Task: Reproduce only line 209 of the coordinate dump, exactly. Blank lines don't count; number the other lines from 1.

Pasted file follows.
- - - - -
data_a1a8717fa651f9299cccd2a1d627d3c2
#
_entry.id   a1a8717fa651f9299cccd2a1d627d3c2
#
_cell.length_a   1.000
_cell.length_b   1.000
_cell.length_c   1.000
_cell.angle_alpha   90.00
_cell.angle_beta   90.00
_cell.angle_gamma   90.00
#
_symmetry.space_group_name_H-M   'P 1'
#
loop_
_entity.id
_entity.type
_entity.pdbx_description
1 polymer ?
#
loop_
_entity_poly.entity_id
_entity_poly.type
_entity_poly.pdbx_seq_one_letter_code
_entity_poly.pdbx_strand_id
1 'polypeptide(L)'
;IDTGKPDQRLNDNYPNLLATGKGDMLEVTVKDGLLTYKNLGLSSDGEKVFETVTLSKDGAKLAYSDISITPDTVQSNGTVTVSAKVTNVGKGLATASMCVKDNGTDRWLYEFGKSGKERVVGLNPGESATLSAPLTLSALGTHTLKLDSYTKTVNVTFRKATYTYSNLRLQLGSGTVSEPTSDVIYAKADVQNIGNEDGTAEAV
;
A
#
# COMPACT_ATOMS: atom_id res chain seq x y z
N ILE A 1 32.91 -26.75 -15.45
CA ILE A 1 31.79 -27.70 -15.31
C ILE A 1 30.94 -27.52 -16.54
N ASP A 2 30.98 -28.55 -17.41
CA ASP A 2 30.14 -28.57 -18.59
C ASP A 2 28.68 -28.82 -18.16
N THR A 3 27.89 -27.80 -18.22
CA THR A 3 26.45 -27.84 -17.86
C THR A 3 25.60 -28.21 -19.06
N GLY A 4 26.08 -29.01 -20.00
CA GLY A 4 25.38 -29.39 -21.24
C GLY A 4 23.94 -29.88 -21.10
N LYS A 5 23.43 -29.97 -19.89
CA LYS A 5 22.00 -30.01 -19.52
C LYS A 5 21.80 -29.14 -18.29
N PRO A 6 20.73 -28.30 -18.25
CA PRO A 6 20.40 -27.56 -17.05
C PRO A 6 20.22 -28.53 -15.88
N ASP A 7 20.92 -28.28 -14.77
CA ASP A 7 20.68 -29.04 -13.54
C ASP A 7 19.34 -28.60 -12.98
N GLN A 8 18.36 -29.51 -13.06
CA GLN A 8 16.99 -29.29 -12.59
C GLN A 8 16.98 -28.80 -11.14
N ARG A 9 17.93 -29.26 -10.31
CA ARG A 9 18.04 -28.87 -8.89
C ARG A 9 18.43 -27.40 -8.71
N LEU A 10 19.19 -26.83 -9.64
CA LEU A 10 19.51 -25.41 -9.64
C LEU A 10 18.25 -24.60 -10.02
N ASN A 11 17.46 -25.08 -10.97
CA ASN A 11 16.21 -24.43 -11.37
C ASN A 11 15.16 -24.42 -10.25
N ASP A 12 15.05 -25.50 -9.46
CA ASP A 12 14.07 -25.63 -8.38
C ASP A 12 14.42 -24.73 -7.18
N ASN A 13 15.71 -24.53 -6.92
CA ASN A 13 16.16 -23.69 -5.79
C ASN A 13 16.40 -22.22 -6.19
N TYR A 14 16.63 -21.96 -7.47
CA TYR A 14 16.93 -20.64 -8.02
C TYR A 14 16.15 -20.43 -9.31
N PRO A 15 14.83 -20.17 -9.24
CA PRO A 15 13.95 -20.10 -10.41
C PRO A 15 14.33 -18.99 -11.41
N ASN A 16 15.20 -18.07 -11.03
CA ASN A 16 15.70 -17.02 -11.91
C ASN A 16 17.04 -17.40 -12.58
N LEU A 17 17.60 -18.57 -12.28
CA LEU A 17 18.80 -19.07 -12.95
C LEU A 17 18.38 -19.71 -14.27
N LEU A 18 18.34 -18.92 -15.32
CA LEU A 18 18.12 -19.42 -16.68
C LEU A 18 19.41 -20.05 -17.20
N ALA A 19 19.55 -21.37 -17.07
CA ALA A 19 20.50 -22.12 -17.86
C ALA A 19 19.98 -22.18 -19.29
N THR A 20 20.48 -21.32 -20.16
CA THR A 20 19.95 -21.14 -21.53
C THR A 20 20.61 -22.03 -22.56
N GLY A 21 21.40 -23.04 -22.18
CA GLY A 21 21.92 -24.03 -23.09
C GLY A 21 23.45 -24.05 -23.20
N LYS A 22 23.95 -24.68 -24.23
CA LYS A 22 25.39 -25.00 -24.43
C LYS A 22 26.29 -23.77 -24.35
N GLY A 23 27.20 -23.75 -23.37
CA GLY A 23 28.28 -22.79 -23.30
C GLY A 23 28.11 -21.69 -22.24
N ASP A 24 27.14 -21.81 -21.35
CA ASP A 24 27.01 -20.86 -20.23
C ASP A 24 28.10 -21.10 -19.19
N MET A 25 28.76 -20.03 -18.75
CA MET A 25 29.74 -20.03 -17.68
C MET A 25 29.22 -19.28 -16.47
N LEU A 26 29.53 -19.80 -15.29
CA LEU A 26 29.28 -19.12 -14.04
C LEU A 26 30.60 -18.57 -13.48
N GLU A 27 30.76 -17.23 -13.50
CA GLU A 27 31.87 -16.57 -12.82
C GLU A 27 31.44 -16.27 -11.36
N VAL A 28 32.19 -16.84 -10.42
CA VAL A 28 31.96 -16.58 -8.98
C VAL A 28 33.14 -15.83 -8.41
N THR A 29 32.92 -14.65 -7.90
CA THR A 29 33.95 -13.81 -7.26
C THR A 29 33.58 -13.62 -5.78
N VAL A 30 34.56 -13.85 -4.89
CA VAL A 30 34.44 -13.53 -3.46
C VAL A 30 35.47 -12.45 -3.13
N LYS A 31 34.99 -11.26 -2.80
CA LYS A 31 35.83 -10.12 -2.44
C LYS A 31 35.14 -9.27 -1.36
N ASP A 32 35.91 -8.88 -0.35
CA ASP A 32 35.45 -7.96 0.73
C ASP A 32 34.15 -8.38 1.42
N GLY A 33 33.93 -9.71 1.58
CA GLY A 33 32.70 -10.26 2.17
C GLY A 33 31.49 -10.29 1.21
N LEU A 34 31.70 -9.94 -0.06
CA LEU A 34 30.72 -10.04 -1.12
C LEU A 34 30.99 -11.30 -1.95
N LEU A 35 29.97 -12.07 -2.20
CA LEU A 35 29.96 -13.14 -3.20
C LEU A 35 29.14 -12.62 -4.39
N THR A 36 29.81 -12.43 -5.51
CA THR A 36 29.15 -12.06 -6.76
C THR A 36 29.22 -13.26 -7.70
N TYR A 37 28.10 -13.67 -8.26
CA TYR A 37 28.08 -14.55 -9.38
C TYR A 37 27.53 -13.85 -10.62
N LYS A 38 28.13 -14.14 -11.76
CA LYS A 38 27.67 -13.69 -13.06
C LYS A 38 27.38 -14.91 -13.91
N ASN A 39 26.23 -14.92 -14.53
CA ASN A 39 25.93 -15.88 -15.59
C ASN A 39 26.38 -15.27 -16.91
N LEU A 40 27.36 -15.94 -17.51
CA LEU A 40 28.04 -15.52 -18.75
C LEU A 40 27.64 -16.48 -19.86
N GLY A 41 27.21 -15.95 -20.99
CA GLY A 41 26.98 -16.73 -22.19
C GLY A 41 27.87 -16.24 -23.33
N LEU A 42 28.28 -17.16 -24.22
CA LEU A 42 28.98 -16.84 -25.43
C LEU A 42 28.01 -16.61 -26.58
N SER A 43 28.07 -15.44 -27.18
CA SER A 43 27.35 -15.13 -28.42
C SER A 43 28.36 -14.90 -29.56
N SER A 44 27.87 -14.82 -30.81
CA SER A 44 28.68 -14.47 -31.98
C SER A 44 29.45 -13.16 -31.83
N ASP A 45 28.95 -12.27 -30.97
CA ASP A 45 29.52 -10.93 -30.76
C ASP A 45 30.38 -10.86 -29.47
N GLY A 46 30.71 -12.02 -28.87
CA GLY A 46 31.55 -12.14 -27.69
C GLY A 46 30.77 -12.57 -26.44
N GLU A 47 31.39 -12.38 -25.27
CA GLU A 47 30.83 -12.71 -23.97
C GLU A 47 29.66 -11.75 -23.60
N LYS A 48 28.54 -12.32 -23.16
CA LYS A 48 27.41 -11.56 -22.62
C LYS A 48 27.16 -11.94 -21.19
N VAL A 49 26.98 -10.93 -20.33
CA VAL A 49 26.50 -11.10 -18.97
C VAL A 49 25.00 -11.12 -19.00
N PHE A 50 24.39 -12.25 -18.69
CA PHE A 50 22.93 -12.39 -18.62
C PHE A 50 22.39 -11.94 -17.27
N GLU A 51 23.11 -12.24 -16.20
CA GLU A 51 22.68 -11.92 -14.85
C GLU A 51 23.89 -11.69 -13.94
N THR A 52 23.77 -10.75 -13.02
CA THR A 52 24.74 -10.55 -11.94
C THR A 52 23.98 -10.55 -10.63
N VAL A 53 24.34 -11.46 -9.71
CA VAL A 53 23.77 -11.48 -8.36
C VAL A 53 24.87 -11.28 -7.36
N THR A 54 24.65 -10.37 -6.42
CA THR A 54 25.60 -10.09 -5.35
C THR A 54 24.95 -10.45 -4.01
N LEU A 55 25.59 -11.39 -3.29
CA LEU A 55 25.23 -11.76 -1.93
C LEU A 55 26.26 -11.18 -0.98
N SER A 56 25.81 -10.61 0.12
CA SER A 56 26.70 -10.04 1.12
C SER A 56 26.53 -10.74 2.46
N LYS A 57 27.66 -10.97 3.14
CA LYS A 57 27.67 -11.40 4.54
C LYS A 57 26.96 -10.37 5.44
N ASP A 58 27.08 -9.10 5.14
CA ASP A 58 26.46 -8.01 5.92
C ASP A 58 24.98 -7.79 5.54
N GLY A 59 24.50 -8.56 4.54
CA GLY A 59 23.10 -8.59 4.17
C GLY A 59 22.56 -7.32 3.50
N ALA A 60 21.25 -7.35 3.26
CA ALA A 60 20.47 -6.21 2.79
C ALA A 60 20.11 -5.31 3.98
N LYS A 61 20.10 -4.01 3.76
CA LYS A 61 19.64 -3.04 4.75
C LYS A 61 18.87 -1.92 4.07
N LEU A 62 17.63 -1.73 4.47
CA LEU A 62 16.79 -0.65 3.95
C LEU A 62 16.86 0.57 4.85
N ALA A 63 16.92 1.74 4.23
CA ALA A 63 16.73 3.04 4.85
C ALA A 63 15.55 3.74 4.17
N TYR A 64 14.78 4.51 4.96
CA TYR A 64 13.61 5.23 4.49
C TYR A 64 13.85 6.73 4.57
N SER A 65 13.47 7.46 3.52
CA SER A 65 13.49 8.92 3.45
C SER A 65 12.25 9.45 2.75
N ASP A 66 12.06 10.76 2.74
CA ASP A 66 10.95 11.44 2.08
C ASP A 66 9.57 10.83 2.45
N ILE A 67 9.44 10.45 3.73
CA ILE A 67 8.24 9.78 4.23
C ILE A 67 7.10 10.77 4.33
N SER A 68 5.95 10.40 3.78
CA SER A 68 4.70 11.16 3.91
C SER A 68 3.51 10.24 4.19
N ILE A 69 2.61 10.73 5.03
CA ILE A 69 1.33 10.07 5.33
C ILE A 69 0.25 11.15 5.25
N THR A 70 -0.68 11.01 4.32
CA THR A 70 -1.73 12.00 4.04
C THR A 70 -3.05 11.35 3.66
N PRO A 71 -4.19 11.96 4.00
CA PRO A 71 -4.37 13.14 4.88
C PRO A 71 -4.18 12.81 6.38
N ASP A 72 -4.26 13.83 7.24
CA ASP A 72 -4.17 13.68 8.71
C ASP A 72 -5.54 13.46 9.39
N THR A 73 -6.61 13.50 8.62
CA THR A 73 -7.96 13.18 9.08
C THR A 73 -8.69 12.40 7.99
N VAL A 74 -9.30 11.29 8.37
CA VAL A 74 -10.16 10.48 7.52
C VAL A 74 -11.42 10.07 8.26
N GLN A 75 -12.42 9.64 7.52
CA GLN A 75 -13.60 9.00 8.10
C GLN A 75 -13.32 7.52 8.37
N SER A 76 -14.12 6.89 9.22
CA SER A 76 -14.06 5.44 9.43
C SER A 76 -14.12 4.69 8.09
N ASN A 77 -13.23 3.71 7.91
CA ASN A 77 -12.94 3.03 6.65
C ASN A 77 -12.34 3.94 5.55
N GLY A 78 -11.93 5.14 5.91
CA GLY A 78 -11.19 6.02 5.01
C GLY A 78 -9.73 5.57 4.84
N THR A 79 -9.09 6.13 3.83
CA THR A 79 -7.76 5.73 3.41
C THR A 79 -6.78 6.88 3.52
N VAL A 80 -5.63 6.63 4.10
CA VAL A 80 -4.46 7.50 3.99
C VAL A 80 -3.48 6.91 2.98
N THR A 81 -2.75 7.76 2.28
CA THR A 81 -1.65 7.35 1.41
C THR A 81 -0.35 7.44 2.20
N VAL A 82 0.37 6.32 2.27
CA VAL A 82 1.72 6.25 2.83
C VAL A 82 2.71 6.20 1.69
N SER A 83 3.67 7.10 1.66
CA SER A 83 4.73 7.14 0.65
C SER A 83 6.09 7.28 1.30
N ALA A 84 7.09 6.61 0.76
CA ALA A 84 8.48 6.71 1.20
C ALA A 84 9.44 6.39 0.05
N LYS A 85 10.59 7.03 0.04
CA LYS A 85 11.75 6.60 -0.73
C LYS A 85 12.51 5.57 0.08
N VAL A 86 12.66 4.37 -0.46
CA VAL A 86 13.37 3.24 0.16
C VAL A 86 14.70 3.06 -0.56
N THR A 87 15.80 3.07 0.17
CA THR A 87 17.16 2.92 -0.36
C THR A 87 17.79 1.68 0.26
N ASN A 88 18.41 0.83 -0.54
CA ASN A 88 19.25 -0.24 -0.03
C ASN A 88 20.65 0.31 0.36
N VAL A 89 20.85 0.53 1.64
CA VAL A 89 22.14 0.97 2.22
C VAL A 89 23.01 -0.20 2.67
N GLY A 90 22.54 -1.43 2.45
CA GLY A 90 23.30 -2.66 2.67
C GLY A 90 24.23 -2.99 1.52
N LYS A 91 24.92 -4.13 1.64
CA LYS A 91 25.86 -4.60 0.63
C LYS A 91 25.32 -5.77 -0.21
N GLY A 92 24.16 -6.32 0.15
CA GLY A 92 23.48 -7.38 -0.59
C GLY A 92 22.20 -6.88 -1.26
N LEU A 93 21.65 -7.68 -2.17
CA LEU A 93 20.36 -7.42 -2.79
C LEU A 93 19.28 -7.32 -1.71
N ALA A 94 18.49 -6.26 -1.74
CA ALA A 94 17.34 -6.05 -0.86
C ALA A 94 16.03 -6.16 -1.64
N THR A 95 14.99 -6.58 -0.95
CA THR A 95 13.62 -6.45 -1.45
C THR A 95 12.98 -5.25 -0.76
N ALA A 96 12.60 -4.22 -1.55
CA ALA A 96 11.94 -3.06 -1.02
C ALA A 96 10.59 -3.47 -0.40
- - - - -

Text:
CA ALA A 60 20.47 -6.21 2.79